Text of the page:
Donald Trump’s latest executive order is a global warming fan’s dream
Sometimes it’s nice to be proven right. When you’ve put a 25-1 bet on a Grand National winner, for example. Other times, it proves to be more of a hollow victory. When I wrote about Al Gore’s meeting with American president Donald Trump, I was somewhat sceptical that the man behind An Inconvenient Truth had made much of an impression on the president, and judging by the latest executive order from the White House, I was right to be downbeat.
Yesterday, flanked by coal miners and company executives, President Trump signed an executive order rolling back more than half a dozen of Barack Obama’s policies designed to tackle climate change. Part of the order instructs the Environmental Protection Agency – y’know, the one headed by a climate change denier recently instructed to hide climate change statistics – to reevaluate the Clean Power Plan (CPP), which required states to reduce carbon dioxide emissions to meet the country’s obligations from the Paris Climate Change agreement.
The president described the move as “the start of a new era” in energy production – albeit one that feels depressingly similar to the old era of energy production that got us into this mess. “With today’s executive action I am taking historic steps to lift the restrictions on American energy, to reverse government intrusion and to cancel job-killing regulations,” he added.
It leaves some speculating that China will be left leading the international response to climate change as the US abdicates its responsibility. Which is something of an irony given Trump once tweeted this:
Perhaps they were playing the long game in making the US uncompetitive. Given private investment in renewable energy hit $350bn last year, for the first time eclipsing new investment in gas and oil, it’s an odd time to try and turn back the clocks.
Does Trump believe in climate change? 53 tweets from the days before the Venn diagram of reality TV stars and US presidents existed would suggest not, but he says he’s now more open to the idea. Still, when asked directly if Trump accepted the science consensus on man-made climate change, a White House official gave the least convincing response I’ve heard in my life: “Sure, yes, I guess, I think the president understands the disagreement over the policy response and you’ll see that in the order … We’re taking a different path.”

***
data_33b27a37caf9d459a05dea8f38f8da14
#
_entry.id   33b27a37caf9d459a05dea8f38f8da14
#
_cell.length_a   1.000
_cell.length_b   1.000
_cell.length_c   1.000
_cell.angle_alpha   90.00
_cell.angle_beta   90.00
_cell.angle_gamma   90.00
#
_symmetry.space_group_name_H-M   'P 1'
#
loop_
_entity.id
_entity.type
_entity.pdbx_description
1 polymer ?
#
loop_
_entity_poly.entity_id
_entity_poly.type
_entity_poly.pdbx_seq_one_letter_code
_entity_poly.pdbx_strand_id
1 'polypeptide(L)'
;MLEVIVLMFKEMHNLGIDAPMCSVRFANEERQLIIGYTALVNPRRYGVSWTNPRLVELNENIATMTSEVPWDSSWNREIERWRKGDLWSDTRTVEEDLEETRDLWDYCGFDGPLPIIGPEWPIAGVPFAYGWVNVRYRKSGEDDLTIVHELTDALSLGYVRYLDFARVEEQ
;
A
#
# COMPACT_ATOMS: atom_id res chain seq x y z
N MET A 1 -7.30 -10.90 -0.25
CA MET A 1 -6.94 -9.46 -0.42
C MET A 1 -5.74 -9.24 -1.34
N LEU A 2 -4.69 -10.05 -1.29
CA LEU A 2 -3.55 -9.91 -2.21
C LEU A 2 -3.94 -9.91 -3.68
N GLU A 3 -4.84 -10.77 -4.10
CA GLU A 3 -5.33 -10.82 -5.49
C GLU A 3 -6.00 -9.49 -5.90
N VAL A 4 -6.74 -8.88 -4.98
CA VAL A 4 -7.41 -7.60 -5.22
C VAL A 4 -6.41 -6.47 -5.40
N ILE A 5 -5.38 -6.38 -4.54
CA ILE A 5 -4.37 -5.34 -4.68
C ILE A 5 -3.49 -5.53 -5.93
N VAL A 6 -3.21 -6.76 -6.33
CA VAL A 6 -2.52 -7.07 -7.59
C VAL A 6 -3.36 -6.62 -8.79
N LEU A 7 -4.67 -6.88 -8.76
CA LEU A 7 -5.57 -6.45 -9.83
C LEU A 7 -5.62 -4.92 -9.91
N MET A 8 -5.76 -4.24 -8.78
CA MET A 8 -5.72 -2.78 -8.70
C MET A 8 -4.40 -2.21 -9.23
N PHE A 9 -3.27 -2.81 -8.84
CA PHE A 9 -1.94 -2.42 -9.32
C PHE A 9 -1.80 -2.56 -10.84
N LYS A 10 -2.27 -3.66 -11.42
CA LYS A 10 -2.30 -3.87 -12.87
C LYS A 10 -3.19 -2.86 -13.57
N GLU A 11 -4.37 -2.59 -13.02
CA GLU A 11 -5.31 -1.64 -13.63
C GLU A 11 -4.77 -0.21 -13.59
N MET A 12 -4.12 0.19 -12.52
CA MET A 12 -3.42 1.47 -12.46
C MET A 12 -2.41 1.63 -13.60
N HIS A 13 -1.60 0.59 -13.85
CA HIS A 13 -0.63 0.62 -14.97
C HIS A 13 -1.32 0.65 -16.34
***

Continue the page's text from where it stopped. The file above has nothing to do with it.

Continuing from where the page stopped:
If you squint, there are some faint reasons for optimism however. The first is that the CPP has never actually been enforced, thanks to legal action by 28 states kicking it firmly into the long grass. So Trump is essentially killing off something that doesn’t exist yet and may have never existed. The second is that even before it came into force, it was 75% of the way to meeting its target with 14 years left on the clock. True, that might be evidence of an under ambitious target, but there’s a reason that some optimists – including Barack Obama – believe that the move towards clean energy is irreversible.
All the same, with Trump openly hostile towards the historic Paris climate change deal, it’s an open question as to how the rest of the world will respond when the second biggest polluter on the planet begins to tear up its commitments to fighting climate change. As Harvard law professor Richard Lazarus told The Guardian: The CPP “was launched before Paris for a reason. Everyone knew if the United States didn’t make a serious commitment, Paris wouldn’t happen. It’s now an open question how the rest of the world is going to respond if the United States eliminates a linchpin of its commitment.”
The world holds its breath. Which is probably a sensible policy given the fumes all those new coal power plants are going to generate…
Image by Jon Feinstein, used under Creative Commons.